More on Composition: What To Look For
Our brains are attracted to shapes. Just think of anything you find attractive or appealing: Square brownies, a triangular pizza, or a round cookie. Now think about some things that are unattractive: a drooping flower, a pile mashed potatoes, or a blob of stomach fat... All shapeless.
In photography, distinct shapes and patterns usually make for good photos. So think about shapes and letters while venturing out.
In addition, here’s some other stuff to look for:
Leading lines are a great way to make use of the foreground (especially if the subject is far away). They guide the viewer through the image. Roads, tiles, trees, and rivers are often key to constructing great leading lines.
Think of negative space like plain wrapping paper. When shooting a building, the negative space will be the sky. The subject should ‘cut into the wrapping paper’ in an appealing or interesting way. Think about shapes or letters that can be formed to ‘cut into’ the space.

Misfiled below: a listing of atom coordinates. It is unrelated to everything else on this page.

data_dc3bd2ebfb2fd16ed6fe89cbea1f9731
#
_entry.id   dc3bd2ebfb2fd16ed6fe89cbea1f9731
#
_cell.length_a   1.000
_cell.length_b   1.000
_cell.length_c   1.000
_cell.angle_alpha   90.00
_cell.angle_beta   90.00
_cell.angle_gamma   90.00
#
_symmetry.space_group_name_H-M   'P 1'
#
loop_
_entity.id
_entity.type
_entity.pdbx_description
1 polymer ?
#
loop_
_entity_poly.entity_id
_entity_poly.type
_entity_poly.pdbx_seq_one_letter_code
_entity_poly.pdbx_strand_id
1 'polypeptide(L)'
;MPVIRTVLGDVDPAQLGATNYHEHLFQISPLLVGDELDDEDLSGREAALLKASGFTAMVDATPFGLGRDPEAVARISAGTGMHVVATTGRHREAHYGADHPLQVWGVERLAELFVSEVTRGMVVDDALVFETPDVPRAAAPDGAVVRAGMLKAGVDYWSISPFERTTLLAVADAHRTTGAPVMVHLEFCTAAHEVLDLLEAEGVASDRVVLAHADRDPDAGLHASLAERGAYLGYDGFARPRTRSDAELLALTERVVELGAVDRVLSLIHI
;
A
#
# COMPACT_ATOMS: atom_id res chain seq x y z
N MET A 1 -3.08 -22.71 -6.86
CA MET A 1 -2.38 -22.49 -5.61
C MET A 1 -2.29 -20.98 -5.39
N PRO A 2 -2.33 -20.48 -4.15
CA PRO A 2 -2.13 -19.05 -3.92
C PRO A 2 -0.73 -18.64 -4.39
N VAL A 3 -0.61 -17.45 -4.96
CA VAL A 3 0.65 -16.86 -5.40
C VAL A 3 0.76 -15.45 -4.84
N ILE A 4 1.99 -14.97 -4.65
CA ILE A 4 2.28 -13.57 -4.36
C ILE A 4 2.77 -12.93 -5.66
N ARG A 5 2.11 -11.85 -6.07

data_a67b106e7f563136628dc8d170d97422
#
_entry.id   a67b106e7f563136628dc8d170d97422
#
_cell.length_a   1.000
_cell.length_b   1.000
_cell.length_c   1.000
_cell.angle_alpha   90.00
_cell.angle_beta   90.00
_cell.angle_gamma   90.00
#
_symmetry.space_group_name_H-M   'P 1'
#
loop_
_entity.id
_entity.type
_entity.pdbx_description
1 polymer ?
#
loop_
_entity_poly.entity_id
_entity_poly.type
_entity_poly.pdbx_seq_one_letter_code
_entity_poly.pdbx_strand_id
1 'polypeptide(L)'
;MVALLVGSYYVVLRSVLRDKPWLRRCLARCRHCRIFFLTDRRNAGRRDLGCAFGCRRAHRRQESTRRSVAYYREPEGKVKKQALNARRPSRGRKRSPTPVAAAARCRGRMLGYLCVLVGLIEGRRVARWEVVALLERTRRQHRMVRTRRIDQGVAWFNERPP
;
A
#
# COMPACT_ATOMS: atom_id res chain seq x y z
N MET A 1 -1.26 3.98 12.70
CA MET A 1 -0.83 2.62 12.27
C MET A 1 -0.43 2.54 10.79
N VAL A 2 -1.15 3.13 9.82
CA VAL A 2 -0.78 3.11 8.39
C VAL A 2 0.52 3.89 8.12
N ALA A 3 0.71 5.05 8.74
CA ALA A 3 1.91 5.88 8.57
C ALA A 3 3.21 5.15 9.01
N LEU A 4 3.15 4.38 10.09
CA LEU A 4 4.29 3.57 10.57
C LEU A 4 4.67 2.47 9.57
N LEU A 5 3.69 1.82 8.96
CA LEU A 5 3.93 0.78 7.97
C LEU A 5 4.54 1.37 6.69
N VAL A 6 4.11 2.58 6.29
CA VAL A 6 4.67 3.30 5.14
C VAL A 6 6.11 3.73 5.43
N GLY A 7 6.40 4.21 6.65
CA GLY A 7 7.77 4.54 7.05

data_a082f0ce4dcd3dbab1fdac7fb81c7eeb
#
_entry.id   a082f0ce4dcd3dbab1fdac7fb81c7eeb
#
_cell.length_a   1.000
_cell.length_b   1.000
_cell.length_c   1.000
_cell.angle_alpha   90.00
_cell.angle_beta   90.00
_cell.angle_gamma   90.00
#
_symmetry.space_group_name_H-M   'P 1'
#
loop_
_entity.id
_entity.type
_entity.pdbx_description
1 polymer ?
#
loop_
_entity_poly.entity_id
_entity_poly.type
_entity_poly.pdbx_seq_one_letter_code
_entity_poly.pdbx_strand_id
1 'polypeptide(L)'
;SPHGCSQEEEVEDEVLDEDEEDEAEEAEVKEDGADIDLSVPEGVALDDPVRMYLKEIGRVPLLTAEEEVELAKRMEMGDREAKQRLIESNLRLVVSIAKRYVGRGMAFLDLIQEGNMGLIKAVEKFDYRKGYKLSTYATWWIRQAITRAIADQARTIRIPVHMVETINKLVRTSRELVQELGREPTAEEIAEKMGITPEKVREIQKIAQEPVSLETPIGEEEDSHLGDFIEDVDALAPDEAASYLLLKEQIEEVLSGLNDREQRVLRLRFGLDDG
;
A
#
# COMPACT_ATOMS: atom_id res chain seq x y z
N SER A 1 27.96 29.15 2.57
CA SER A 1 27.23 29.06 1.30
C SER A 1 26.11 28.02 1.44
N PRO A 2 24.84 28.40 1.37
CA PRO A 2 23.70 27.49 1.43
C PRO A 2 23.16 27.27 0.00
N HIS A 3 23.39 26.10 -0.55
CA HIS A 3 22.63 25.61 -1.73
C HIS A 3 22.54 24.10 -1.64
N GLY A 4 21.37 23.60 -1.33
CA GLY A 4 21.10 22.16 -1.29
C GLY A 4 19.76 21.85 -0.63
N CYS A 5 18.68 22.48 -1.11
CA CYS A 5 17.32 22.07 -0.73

Frame Within A Frame
With composition we’re basically trying to find the best way to tell the viewer where to look. The ‘frame within a frame’ method does that very explicitly. It’s a quick and simple way to say, “Look here!”
It doesn’t take a degree in psychology to know that humans are always on the hunt for patterns. We like things that are consistent and repeat. They makes us feel safe. Stay on the lookout for colors and objects that repeat.
Just as easily as we recognize patterns, we are equally equipped to recognize when something sticks out. This makes for an interesting or funny photo. Try to find abnormally big/small objects, and show how they don’t fit in with the rest of the scene. Look for odd colors that pop out, and use backgrounds to give the viewer an idea of scale in the image.
Keeping these things in mind when shooting will certainly lead to better images.